Future uncertain, R Taco keeps calm, carries on

The street taco concept’s acquisition by Buffalo Wild Wings in 2014 was seen as a gift, but then activist investors came knocking, culminating in the recent sale to Roark Capital. R Taco is soldiering on amid the tumult.

Focus Brands stays flexible as it grows snack concepts

There’s no one-size-fits-all model for Focus Brands as international expansion continues for Auntie Anne’s and Cinnabon. Instead it’s about adjusting to the local market—and the local challenges—to offer an indulgent snacking experience.

In China, food dominates, rules complicate

Each component of the red flag with its large yellow star and four smaller yellow stars has a meaning. The color red symbolizes revolution, while the stars symbolize the four social classes—the working class, the peasantry, the urban petty bourgeoisie, and the national bourgeoisie (capitalists)—united under the Communist Party of China.

In Living Large, three new brands aim to beat odds in hopeful start

We’ll follow DMK Burger Bar, Huey Magoo’s Chicken Tenders and Digital Doc throughout the year as these emerging brands tackle the challenges of franchising. Up first: getting the model right.

‘I’ll be watching you,’ a Sting chorus, sounds too familiar to 7-Eleven ‘zees

Every year, 7-Eleven Inc. holds a giant convention and trade show meant to “recognize and celebrate our franchisees” at what’s called the 7-Eleven Experience. This year, the presidents of all 43 franchisee owners associations voted unanimously to skip the event, planned for February, and want the 6,700-plus members they represent to stay away, too.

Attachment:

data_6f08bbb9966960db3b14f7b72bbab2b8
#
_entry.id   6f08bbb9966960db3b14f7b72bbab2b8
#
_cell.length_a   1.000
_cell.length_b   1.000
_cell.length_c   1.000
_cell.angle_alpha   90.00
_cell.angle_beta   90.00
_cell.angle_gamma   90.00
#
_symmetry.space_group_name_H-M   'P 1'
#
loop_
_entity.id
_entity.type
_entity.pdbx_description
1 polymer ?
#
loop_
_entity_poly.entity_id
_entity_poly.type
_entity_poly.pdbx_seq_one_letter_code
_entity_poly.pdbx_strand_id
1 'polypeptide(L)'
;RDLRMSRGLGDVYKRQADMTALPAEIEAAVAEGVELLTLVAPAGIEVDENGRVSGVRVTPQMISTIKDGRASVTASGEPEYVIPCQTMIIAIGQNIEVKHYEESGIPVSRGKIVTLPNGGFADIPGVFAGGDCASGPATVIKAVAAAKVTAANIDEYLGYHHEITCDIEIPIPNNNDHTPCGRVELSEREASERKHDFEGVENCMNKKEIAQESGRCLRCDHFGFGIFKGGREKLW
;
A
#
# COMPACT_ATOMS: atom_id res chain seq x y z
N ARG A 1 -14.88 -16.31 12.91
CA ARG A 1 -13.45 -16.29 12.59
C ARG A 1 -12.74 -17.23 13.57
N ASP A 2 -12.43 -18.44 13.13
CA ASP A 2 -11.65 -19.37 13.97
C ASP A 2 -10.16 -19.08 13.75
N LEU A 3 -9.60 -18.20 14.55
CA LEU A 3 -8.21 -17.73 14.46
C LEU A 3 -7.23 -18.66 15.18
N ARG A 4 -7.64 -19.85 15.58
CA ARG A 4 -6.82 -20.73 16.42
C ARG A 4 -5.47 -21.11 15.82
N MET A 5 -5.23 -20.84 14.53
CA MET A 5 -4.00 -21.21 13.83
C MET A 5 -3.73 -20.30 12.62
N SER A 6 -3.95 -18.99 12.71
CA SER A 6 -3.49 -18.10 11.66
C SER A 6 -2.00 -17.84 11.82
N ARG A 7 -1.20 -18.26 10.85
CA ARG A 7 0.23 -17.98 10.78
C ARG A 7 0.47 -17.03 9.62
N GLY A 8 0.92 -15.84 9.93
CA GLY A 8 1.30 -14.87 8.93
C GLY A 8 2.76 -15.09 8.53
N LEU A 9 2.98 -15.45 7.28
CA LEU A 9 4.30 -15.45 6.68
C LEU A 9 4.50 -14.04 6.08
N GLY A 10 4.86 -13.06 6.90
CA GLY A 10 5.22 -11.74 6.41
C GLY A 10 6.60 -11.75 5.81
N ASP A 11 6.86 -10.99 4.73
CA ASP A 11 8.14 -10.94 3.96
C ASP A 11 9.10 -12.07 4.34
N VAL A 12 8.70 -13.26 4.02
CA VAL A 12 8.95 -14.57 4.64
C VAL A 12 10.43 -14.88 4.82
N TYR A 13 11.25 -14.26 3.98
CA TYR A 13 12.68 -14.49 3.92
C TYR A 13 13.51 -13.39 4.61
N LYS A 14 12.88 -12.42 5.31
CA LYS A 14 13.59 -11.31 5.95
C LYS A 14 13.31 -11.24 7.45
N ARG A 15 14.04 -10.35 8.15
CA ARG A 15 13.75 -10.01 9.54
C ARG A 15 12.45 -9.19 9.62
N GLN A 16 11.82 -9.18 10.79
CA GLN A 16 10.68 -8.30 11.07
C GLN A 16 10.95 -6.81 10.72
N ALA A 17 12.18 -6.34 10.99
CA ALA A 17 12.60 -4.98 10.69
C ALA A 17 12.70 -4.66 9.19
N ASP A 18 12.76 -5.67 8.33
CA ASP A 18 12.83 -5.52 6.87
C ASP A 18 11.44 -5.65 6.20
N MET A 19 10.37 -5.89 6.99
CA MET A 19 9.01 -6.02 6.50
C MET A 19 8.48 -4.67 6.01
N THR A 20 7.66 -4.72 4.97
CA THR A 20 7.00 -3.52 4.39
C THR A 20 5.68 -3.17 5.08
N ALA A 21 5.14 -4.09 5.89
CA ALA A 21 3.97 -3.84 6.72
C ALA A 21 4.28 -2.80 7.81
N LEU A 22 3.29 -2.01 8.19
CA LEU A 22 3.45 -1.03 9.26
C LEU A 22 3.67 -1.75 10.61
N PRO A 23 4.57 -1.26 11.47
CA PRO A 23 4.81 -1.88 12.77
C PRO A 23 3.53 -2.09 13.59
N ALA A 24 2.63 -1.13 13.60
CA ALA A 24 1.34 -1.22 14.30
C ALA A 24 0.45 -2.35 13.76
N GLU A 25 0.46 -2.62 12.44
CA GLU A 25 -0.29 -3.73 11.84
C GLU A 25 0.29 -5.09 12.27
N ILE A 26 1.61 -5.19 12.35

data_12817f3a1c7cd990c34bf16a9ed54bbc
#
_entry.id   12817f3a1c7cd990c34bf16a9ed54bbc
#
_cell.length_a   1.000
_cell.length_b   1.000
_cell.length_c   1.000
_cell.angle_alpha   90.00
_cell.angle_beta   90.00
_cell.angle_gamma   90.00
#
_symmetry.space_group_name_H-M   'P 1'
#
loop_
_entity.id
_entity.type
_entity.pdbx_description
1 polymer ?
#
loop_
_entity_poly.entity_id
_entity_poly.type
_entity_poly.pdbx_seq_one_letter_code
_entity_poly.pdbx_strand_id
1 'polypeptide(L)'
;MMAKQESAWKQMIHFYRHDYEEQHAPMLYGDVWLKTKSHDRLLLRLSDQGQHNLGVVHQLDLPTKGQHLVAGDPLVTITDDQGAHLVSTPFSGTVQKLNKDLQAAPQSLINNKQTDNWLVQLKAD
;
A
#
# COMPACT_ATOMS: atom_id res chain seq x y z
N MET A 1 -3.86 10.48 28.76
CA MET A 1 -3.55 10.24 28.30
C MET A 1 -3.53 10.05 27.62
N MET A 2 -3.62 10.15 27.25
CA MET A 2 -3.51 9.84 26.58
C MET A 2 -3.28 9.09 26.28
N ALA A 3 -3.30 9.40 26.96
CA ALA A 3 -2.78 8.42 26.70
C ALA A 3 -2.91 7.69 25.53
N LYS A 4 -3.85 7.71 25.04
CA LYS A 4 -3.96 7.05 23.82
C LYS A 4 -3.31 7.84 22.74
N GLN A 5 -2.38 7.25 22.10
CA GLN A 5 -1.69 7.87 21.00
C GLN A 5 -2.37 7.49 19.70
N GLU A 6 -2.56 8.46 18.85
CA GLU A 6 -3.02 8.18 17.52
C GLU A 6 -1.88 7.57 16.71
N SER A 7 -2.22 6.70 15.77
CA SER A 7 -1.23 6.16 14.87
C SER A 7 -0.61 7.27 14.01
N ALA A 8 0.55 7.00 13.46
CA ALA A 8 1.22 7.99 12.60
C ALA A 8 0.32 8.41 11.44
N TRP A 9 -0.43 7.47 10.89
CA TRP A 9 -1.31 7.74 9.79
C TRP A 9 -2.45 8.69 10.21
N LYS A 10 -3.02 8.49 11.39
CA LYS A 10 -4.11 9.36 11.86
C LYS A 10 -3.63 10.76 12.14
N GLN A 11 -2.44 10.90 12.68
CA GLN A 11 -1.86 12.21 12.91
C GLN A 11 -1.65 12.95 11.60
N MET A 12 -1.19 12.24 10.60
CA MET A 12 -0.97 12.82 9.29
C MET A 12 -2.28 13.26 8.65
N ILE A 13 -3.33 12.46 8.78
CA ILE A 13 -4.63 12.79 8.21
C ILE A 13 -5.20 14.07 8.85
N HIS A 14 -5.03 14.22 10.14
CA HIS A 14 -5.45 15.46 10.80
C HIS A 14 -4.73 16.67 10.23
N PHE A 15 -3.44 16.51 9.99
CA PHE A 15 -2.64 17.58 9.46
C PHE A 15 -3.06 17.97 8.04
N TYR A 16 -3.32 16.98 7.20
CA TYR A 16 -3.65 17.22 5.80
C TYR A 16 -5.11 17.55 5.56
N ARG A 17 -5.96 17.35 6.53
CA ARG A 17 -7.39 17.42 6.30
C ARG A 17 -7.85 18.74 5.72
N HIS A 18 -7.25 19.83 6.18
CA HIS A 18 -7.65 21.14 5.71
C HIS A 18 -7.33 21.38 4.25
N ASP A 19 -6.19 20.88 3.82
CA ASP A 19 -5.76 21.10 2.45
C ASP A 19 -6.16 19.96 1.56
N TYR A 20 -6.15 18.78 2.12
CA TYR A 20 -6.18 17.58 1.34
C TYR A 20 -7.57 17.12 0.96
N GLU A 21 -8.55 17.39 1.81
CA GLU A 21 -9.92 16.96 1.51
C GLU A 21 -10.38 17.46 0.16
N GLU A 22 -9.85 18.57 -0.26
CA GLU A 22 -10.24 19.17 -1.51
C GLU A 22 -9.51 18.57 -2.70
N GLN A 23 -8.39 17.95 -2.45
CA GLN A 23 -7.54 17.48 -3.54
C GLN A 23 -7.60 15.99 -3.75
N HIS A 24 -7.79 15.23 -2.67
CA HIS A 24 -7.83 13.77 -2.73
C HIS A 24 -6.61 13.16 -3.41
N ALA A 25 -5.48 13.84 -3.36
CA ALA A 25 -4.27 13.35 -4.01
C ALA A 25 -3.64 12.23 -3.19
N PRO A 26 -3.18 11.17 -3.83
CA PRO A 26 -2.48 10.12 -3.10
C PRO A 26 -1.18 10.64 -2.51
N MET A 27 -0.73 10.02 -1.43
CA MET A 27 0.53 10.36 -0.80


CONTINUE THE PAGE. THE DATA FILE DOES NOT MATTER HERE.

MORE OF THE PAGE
In a country not full of franchises, time to re-think business model?

In early October, I flew Down Under to attend the International Bar Association’s annual conference. When I walked out of the Sydney Airport, I was greeted by a huge billboard advertising a pickup truck made by a Chinese car maker, Shanghai Automotive International Group (the joint venture partner of Volkswagen and GM in China, which never franchised its dealer network).

Gooooaalll! or its tragic opposite— how to score more points in 2018

Anyone familiar with the Fédération Internationale de Football Association, or FIFA, knows that Italy is one of the most decorated international soccer teams in the world. So it shocked the world when, for the first time in nearly 60 years, the four-time world champions did not qualify for the 2018 FIFA World Cup.

Freddy’s operator keeps kids close, while cappuccino fuels CC Holdings

Some business-owning families band together out of necessity. Others, like the Youngs of Cedar Rapids, Iowa, do so to keep family together. The franchise “was a great vehicle for my kids to help me grow a business—and to keep them close to home, selfishly speaking,” concedes dad Mike, a Freddy’s Frozen Custard & Steakburgers franchisee since 2014 “We are now the epitome of a family-owned business.”

Executive Ladder

Jersey Mike’s named Brian O’Hagan vice president of sales. Nestlé Toll House Café hired Rudy Frederico as vice president of franchise development. United PF Partners, the largest Planet Fitness franchisee, named Shelli Taylor as chief operating officer and part of the company’s executive leadership team.


The activist hedge fund that assailed Buffalo Wild Wings made some money, but nowhere near what it projected.
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From the Magazine

Publisher's Column

Hey! Eating a lot is hard work too, so don’t judge

As I write this, it’s mid-December. For the last week or so, when the UPS driver pulls up to the office, one of us is receiving a gift, most often an edible one from our colleagues and friends from around the country. And let’s just say it’s never a veggie tray.